LifeFit Center @ The Beach
California State University, Long Beach
1250 Bellflower Blvd.
Long Beach, CA 90840
Phone: (562) 985-2015
|HOURS OF OPERATION|
|Mon - Thurs||8:30am - 7pm|
|Fri||8:30am - 2pm|
|Sat||8:30am - 12pm|
Check out this video from Beach Magazine to learn what the LifeFit Center is all about! Click here to read the Fit for Life feature.
Our members are loving our IN-TRINITY classes! To reserve your spot in the next class, click here.
The LifeFit Center is in partnership with the Osher Lifelong Learning Institute (OLLI) on campus at LBSU. Together, OLLI and the LifeFit Center share the same passion for lifelong education, health, and wellness. OLLI is sponsored by the College of Health and Human Services. OLLI is a source of widely varied courses of interest to persons 50 years of age or older. For more information about OLLI, please click here.
We are excited to have Joseph Lee as our Team Member of the Month! Joseph join us as a Fitness Intern as he completes his Bachelor’s degree in Kinesiology with an emphasis in Fitness. We are very impressed with Joseph’s enthusiasm and eagerness to learn. From day one of his internship, Joseph has taken on extra responsibilities – always with a smile and positive attitude. If you haven’t met Joseph yet, be sure to stop by the Service Desk on Tuesdays and Thursdays between 10 am – 2 pm. Thanks for being part of the LifeFit family, Joseph!
Here is a look at the LifeFit Center's monthly themes for 2016. If you have any ideas or suggestions for activities or speakers at the LFC, please let LFC management know:
January - Goal Setting
February - Healthy Heart
March - Nutrition
April - Exercise Is Medicine
May - Arthritis Awareness
June - Cardiorespiratory Fitness
July - Muscular Fitness
August - Flexibility & Balance
September - Bone Health
October - Fall & Injury Prevention
November - Mental Wellness & Stress Reduction
December - Healthy Holidays
The LifeFit Center is now proud to say that it is officially an Exercise is Medicine on Campus facility.
We at the LifeFit Center are making a commitment to uphold and promote these guiding principles of the Exercise is Medicine on Campus (EIMC) Program.
• Exercise and physical activity are important to health and the prevention and treatment of many chronic diseases.
• More should be done in university and college settings to encourage students to establish lifelong exercise and physical activity habits that have the power to significantly improve the quality of students’ lives.
• Support the American College of Sports Medicine’s (ACSM’s) efforts to bring a greater focus on exercise and physical activity in university and college settings.
Dear LifeFit Members, Staff, & Interns,
Happy March! We are already in the last month of the first quarter of the year – wow! We have been delighted to see your exercise motivation in 2017! We have four FULL cohorts of Strength for Living in action. Our Building Healthy Bones program and our Fit & Fueled program are also both FULL!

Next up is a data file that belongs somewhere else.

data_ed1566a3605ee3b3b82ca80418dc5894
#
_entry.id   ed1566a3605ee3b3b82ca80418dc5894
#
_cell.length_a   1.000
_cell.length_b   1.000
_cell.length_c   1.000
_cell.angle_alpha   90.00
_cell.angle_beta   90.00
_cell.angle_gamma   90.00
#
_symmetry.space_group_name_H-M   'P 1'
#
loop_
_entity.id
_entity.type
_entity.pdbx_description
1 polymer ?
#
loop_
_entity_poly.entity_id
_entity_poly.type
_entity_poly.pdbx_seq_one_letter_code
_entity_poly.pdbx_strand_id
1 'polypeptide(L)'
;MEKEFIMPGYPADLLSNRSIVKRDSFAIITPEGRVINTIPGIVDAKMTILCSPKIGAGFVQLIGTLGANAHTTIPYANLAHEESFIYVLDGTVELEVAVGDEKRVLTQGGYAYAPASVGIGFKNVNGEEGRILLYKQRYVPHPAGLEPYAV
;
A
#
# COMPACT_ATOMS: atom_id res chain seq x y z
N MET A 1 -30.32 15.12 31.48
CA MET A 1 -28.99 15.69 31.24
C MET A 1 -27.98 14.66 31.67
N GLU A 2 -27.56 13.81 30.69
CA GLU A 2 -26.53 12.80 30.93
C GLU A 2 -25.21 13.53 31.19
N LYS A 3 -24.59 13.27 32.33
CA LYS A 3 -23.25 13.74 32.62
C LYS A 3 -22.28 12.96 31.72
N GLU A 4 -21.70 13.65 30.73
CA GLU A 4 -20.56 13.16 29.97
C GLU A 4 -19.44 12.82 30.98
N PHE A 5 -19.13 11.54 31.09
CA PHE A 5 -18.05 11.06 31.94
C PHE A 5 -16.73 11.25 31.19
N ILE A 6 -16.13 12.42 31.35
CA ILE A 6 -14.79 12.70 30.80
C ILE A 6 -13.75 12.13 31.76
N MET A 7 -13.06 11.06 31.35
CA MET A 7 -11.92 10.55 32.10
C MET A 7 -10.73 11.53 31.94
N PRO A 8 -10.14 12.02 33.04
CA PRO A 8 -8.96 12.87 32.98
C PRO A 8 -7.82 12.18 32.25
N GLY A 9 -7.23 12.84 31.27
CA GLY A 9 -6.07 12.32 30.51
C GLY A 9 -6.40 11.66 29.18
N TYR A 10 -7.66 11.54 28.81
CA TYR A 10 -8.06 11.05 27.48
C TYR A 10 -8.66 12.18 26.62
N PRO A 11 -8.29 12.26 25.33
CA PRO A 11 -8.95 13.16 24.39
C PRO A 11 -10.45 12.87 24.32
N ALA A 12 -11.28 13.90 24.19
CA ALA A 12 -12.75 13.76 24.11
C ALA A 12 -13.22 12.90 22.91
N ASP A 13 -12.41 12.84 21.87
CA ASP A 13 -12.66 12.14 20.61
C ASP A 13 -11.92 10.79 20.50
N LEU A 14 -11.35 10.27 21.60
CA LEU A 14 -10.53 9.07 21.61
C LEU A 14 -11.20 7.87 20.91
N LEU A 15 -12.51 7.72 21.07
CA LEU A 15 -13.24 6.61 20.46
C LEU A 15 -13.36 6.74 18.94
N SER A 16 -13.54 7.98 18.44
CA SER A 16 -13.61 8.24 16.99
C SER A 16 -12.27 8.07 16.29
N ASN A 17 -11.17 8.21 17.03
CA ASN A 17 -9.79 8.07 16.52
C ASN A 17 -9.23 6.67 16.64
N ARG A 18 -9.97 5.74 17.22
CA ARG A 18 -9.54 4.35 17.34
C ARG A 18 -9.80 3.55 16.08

How is your individual progress toward your health and fitness goals coming along? How are you tracking your progress? We encourage you to monitor your progress both objectively and subjectively as you move forward.
Objective feedback consists of specific and measurable data points that provide information about our effort and performance. This type of feedback is very important for holding us accountable in hitting our targets and achieving our goals. One of the built-in mechanisms we have here at the LifeFit Center for monitoring objective feedback is the MYZONE® system. If you have not yet purchased a MYZONE® belt, I urge you to look into it. Your MYZONE® heart rate monitor provides you with multiple sources of objective feedback about your exercise intensity and progress – heart rate, percentage of maximum heart rate, and caloric expenditure are a few examples.
As human beings, we also rely heavily on subjective sources of feedback when making decisions about our experience and future behaviors. Subjective feedback consists of our perceptions, emotions/feelings, and intuition and is important for sustaining motivation and adherence. Examples of subjective feedback related to exercise are the rate of perceived exertion (RPE) scale (how hard we perceive/feel we are working) and the mood or feeling we experience during and after exercising.
We encourage you to play with both objective and subjective sources of feedback and see what rhythms work best for you and your fitness goals. Please feel free to stop by and chat with me about how to best monitor objective and subjective feedback.
Dr. Ayla Donlin
LifeFit Center Director